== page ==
1. Low = lacks drive
  2. Medium = solid work ethic
  3. High = crushes it at every opportunity

Now consider people you want, or should be developing, using the same scale.

What new insights do you have?

If you would like to process this further, please e-mail to schedule a complimentary, 25 minute coaching conversation with Gary Reinecke.

What are the virtues of a coachable person?

What are the virtues of a coachable person?

Cristiano Ronaldo is a lot of things. 

This week Real Madrid played Juventes in the second leg of a home and away series.  The caption under the photo reads:  Cristiano Ronaldo shows what he is made of after scoring the penalty that saved Real Madrid from Champions League humiliation against Juventus.  The man is a beast on the football (soccer) pitch!  

Ronaldo is a champion, he loves the BIG stage, he is THE MAN when everything is on the line.  In addition, he is seldom criticized for his humility.  I’ve found that humility is one of the key qualities of a coachable person in the arenas you and I minister.

What makes a person coachable?  I’ve been asked this question and have thought about a concise response. Most of the time, I vett potential leaders that I am considering to coach using my intuition.  Here are some of the issues I consider:

  • Like-minded vision
  • Like-minded values
  • Like-minded expectations for coaching
  • Alignment in the “x” factor(s)
  • And the all important – chemistry!

In general, I believe a coachable person is one who is willing to work hard. A coachable person is teachable, that is, they desire to learn and grow. A coachable person possesses a high degree of self-awareness.

Do you coach leaders within local churches?

Do you coach leaders in church planting networks?

Do you coach leaders in mission societies?

I’ve coached leaders in the venues mentioned above at about every imaginable position, and for years I’ve had the good fortune of attracting people who fit the description of a coachable person above. When I hear leaders struggle with people they lead, supervise and develop; I’ve discovered that the three virtues Patrick Lencioni identifies in The Ideal Team Player provides a great framework to vett strong team members, employees and people you want to coach. Let me suggest the three virtues, along with a key question that I use to help vett potential leaders to coach.

Three virtues of a coachable person:

  1. Hungry – Is this person a hard worker?
  2. Humble – Is this person eager to learn?
  3. Smart – Is this person emotionally self-aware?

Of course, if you are leading a team and you have inherited the members of the team, you must work with the personnel you have. As a church planter, you may not have the luxury to recruit the ideal team player; but this gives you an idea of the qualities to look for. Likewise, when people approach you to coach them, these virtues along with the clarifying question can guide your decision-making process.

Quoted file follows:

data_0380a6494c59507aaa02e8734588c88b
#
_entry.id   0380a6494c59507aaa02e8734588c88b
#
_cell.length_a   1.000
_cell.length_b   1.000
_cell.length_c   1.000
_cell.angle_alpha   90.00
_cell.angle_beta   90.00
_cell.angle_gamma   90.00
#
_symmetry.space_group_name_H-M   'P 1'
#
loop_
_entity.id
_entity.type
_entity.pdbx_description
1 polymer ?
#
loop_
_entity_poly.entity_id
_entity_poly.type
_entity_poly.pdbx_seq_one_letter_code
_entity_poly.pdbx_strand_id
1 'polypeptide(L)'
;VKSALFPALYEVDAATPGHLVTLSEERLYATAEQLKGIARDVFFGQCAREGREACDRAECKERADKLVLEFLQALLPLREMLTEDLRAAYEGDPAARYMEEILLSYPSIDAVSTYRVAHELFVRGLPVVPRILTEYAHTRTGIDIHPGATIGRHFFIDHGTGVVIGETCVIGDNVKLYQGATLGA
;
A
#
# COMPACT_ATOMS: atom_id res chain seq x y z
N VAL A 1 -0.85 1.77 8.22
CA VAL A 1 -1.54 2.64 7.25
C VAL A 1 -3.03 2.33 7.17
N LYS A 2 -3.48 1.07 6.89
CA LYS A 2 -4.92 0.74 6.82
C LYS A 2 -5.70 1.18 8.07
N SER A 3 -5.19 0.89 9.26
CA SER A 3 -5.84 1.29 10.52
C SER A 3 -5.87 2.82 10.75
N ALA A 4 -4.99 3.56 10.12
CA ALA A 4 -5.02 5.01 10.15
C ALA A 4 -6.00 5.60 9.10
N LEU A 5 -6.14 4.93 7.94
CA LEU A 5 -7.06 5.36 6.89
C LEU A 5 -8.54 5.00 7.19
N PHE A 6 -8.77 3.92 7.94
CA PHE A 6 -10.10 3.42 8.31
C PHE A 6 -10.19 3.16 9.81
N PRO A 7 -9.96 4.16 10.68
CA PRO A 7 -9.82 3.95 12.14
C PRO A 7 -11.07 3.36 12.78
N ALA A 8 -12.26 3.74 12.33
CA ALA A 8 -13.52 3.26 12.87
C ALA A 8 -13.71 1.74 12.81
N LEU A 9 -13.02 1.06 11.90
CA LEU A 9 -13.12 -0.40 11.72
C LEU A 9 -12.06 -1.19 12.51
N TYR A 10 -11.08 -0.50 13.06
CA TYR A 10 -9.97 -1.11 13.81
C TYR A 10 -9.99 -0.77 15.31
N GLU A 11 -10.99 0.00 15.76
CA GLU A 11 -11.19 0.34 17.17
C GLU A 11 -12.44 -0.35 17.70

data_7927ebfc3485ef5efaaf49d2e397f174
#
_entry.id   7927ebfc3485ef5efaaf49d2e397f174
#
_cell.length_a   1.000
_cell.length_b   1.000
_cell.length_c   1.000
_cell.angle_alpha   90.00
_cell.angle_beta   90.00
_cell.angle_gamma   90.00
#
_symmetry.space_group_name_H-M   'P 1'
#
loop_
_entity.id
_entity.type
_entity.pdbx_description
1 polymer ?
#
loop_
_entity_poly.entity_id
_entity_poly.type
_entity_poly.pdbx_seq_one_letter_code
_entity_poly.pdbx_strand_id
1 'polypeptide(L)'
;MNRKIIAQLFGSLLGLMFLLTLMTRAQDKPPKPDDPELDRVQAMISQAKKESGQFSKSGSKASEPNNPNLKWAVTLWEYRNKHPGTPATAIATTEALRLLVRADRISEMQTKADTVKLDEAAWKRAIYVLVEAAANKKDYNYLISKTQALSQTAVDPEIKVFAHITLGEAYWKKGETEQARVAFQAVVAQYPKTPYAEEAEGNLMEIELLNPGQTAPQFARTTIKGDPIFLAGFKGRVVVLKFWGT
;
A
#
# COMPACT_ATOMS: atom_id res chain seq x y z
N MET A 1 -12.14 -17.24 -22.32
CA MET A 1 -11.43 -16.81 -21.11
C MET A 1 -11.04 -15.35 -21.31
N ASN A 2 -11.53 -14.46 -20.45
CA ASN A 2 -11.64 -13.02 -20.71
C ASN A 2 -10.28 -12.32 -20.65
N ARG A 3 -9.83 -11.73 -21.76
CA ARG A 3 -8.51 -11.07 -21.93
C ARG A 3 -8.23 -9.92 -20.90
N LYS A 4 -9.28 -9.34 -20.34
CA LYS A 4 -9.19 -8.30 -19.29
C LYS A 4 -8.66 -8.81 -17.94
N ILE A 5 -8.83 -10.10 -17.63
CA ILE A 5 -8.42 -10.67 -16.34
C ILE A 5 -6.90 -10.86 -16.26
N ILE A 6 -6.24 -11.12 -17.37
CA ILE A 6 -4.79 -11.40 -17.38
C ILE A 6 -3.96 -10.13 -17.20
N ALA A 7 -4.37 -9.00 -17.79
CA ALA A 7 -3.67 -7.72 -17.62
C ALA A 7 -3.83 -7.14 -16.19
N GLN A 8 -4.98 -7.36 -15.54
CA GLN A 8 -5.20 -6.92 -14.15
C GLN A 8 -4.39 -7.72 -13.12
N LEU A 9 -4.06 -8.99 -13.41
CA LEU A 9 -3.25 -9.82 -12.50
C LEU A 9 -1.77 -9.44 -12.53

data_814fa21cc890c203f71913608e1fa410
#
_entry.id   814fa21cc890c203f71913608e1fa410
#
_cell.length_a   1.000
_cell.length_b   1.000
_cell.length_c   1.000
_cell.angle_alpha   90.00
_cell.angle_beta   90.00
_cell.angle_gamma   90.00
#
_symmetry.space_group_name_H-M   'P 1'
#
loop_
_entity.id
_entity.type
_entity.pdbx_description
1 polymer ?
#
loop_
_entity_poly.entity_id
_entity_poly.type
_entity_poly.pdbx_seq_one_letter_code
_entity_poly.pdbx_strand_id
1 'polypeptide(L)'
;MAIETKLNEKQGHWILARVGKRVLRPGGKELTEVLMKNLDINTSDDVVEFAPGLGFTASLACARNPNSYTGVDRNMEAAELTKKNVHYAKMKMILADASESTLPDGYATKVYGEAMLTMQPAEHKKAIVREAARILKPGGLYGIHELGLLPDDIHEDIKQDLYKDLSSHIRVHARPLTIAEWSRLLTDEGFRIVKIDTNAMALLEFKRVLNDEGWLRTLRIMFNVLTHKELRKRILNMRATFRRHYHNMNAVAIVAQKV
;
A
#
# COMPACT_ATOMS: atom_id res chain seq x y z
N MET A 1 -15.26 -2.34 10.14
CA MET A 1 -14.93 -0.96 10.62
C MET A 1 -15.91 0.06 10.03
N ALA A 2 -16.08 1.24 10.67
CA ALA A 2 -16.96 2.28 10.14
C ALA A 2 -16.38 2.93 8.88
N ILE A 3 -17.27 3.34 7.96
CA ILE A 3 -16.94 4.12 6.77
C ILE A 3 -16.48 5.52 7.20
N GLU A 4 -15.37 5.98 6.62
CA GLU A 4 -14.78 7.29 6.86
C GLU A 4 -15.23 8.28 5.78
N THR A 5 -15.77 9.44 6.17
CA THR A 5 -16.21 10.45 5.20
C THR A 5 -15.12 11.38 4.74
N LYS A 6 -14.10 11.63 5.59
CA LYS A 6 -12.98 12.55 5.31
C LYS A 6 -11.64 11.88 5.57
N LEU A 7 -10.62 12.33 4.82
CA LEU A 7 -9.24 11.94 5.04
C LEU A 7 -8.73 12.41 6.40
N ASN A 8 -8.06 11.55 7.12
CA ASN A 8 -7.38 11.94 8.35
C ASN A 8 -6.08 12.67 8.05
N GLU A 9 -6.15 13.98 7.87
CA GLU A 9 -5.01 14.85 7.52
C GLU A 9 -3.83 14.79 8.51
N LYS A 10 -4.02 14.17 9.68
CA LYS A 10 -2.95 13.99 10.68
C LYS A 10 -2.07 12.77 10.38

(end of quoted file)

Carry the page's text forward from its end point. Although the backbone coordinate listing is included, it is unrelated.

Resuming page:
The three qualities were identified in The Ideal Team Player by Patrick Lencioni; and provide a helpful description of who would make a good candidate for you to coach.

Do you have a leadership pipeline?

Do you have a leadership pipeline?

Not too long ago I was asked to recommend a book to help churches design a leadership pipeline. A “leadership pipeline” is a leadership development process that helps local churches establish, grow and reproduce leaders. At that point in time, when I searched my mental files, I came up short. Today, I can answer that question with a resounding “yes”.

“The Leadership Difference”, by Robert Logan, offers principles for the leader who’s vision is to develop other leaders. Reflection questions with related resources enable reproducing leaders to create their unique development process.

When discussing leadership development with other leaders, I’ve discovered the lines between discipleship and leadership are often blurry. In fact, some would argue, discipleship = leadership development. There is some truth to that statement. Logan makes the case and captures the essence of that dynamic; the relationship is one of interdependence:

Discipleship is the often less visible but absolutely essential foundation upon which leadership must rest. Without it, everything else collapses (p.19)

But there are also differences. The author makes a clear distinction between Discipleship Competencies and Leadership Competencies:

Discipleship Competencies:

  • Experiencing God
  • Spiritual Responsiveness
  • Sacrificial Service
  • Generous Living
  • Disciplemaking
  • Personal Transformation
  • Authentic Relationships
  • Community Transformation (p.21)

Leadership Competencies:

  • Personal Development
  • Developing Leaders
  • Leading Teams
  • Organizational Development
  • Communication Skills
  • Pastoral Skills (p.26-27)

This alone is worth the price of the book. A more complete list is presented in Appendix A and B. Clarifying the two creates a clear distinction. This allows a leader to design her/his own leadership pipeline, with the end in mind.

Logan is one of the leading thinkers in church planting and leader development today. His extensive experience as a coach, consultant and trainer in 30+ countries, spans four decades and gives him a broad base from which to draw. Logan is constantly asking God: “What’s next for the church to grow and reproduce healthy disciples and leaders?”

I highly recommend “The Leadership Difference” when you are being asked to build a leadership pipeline in the church or ministry you serve.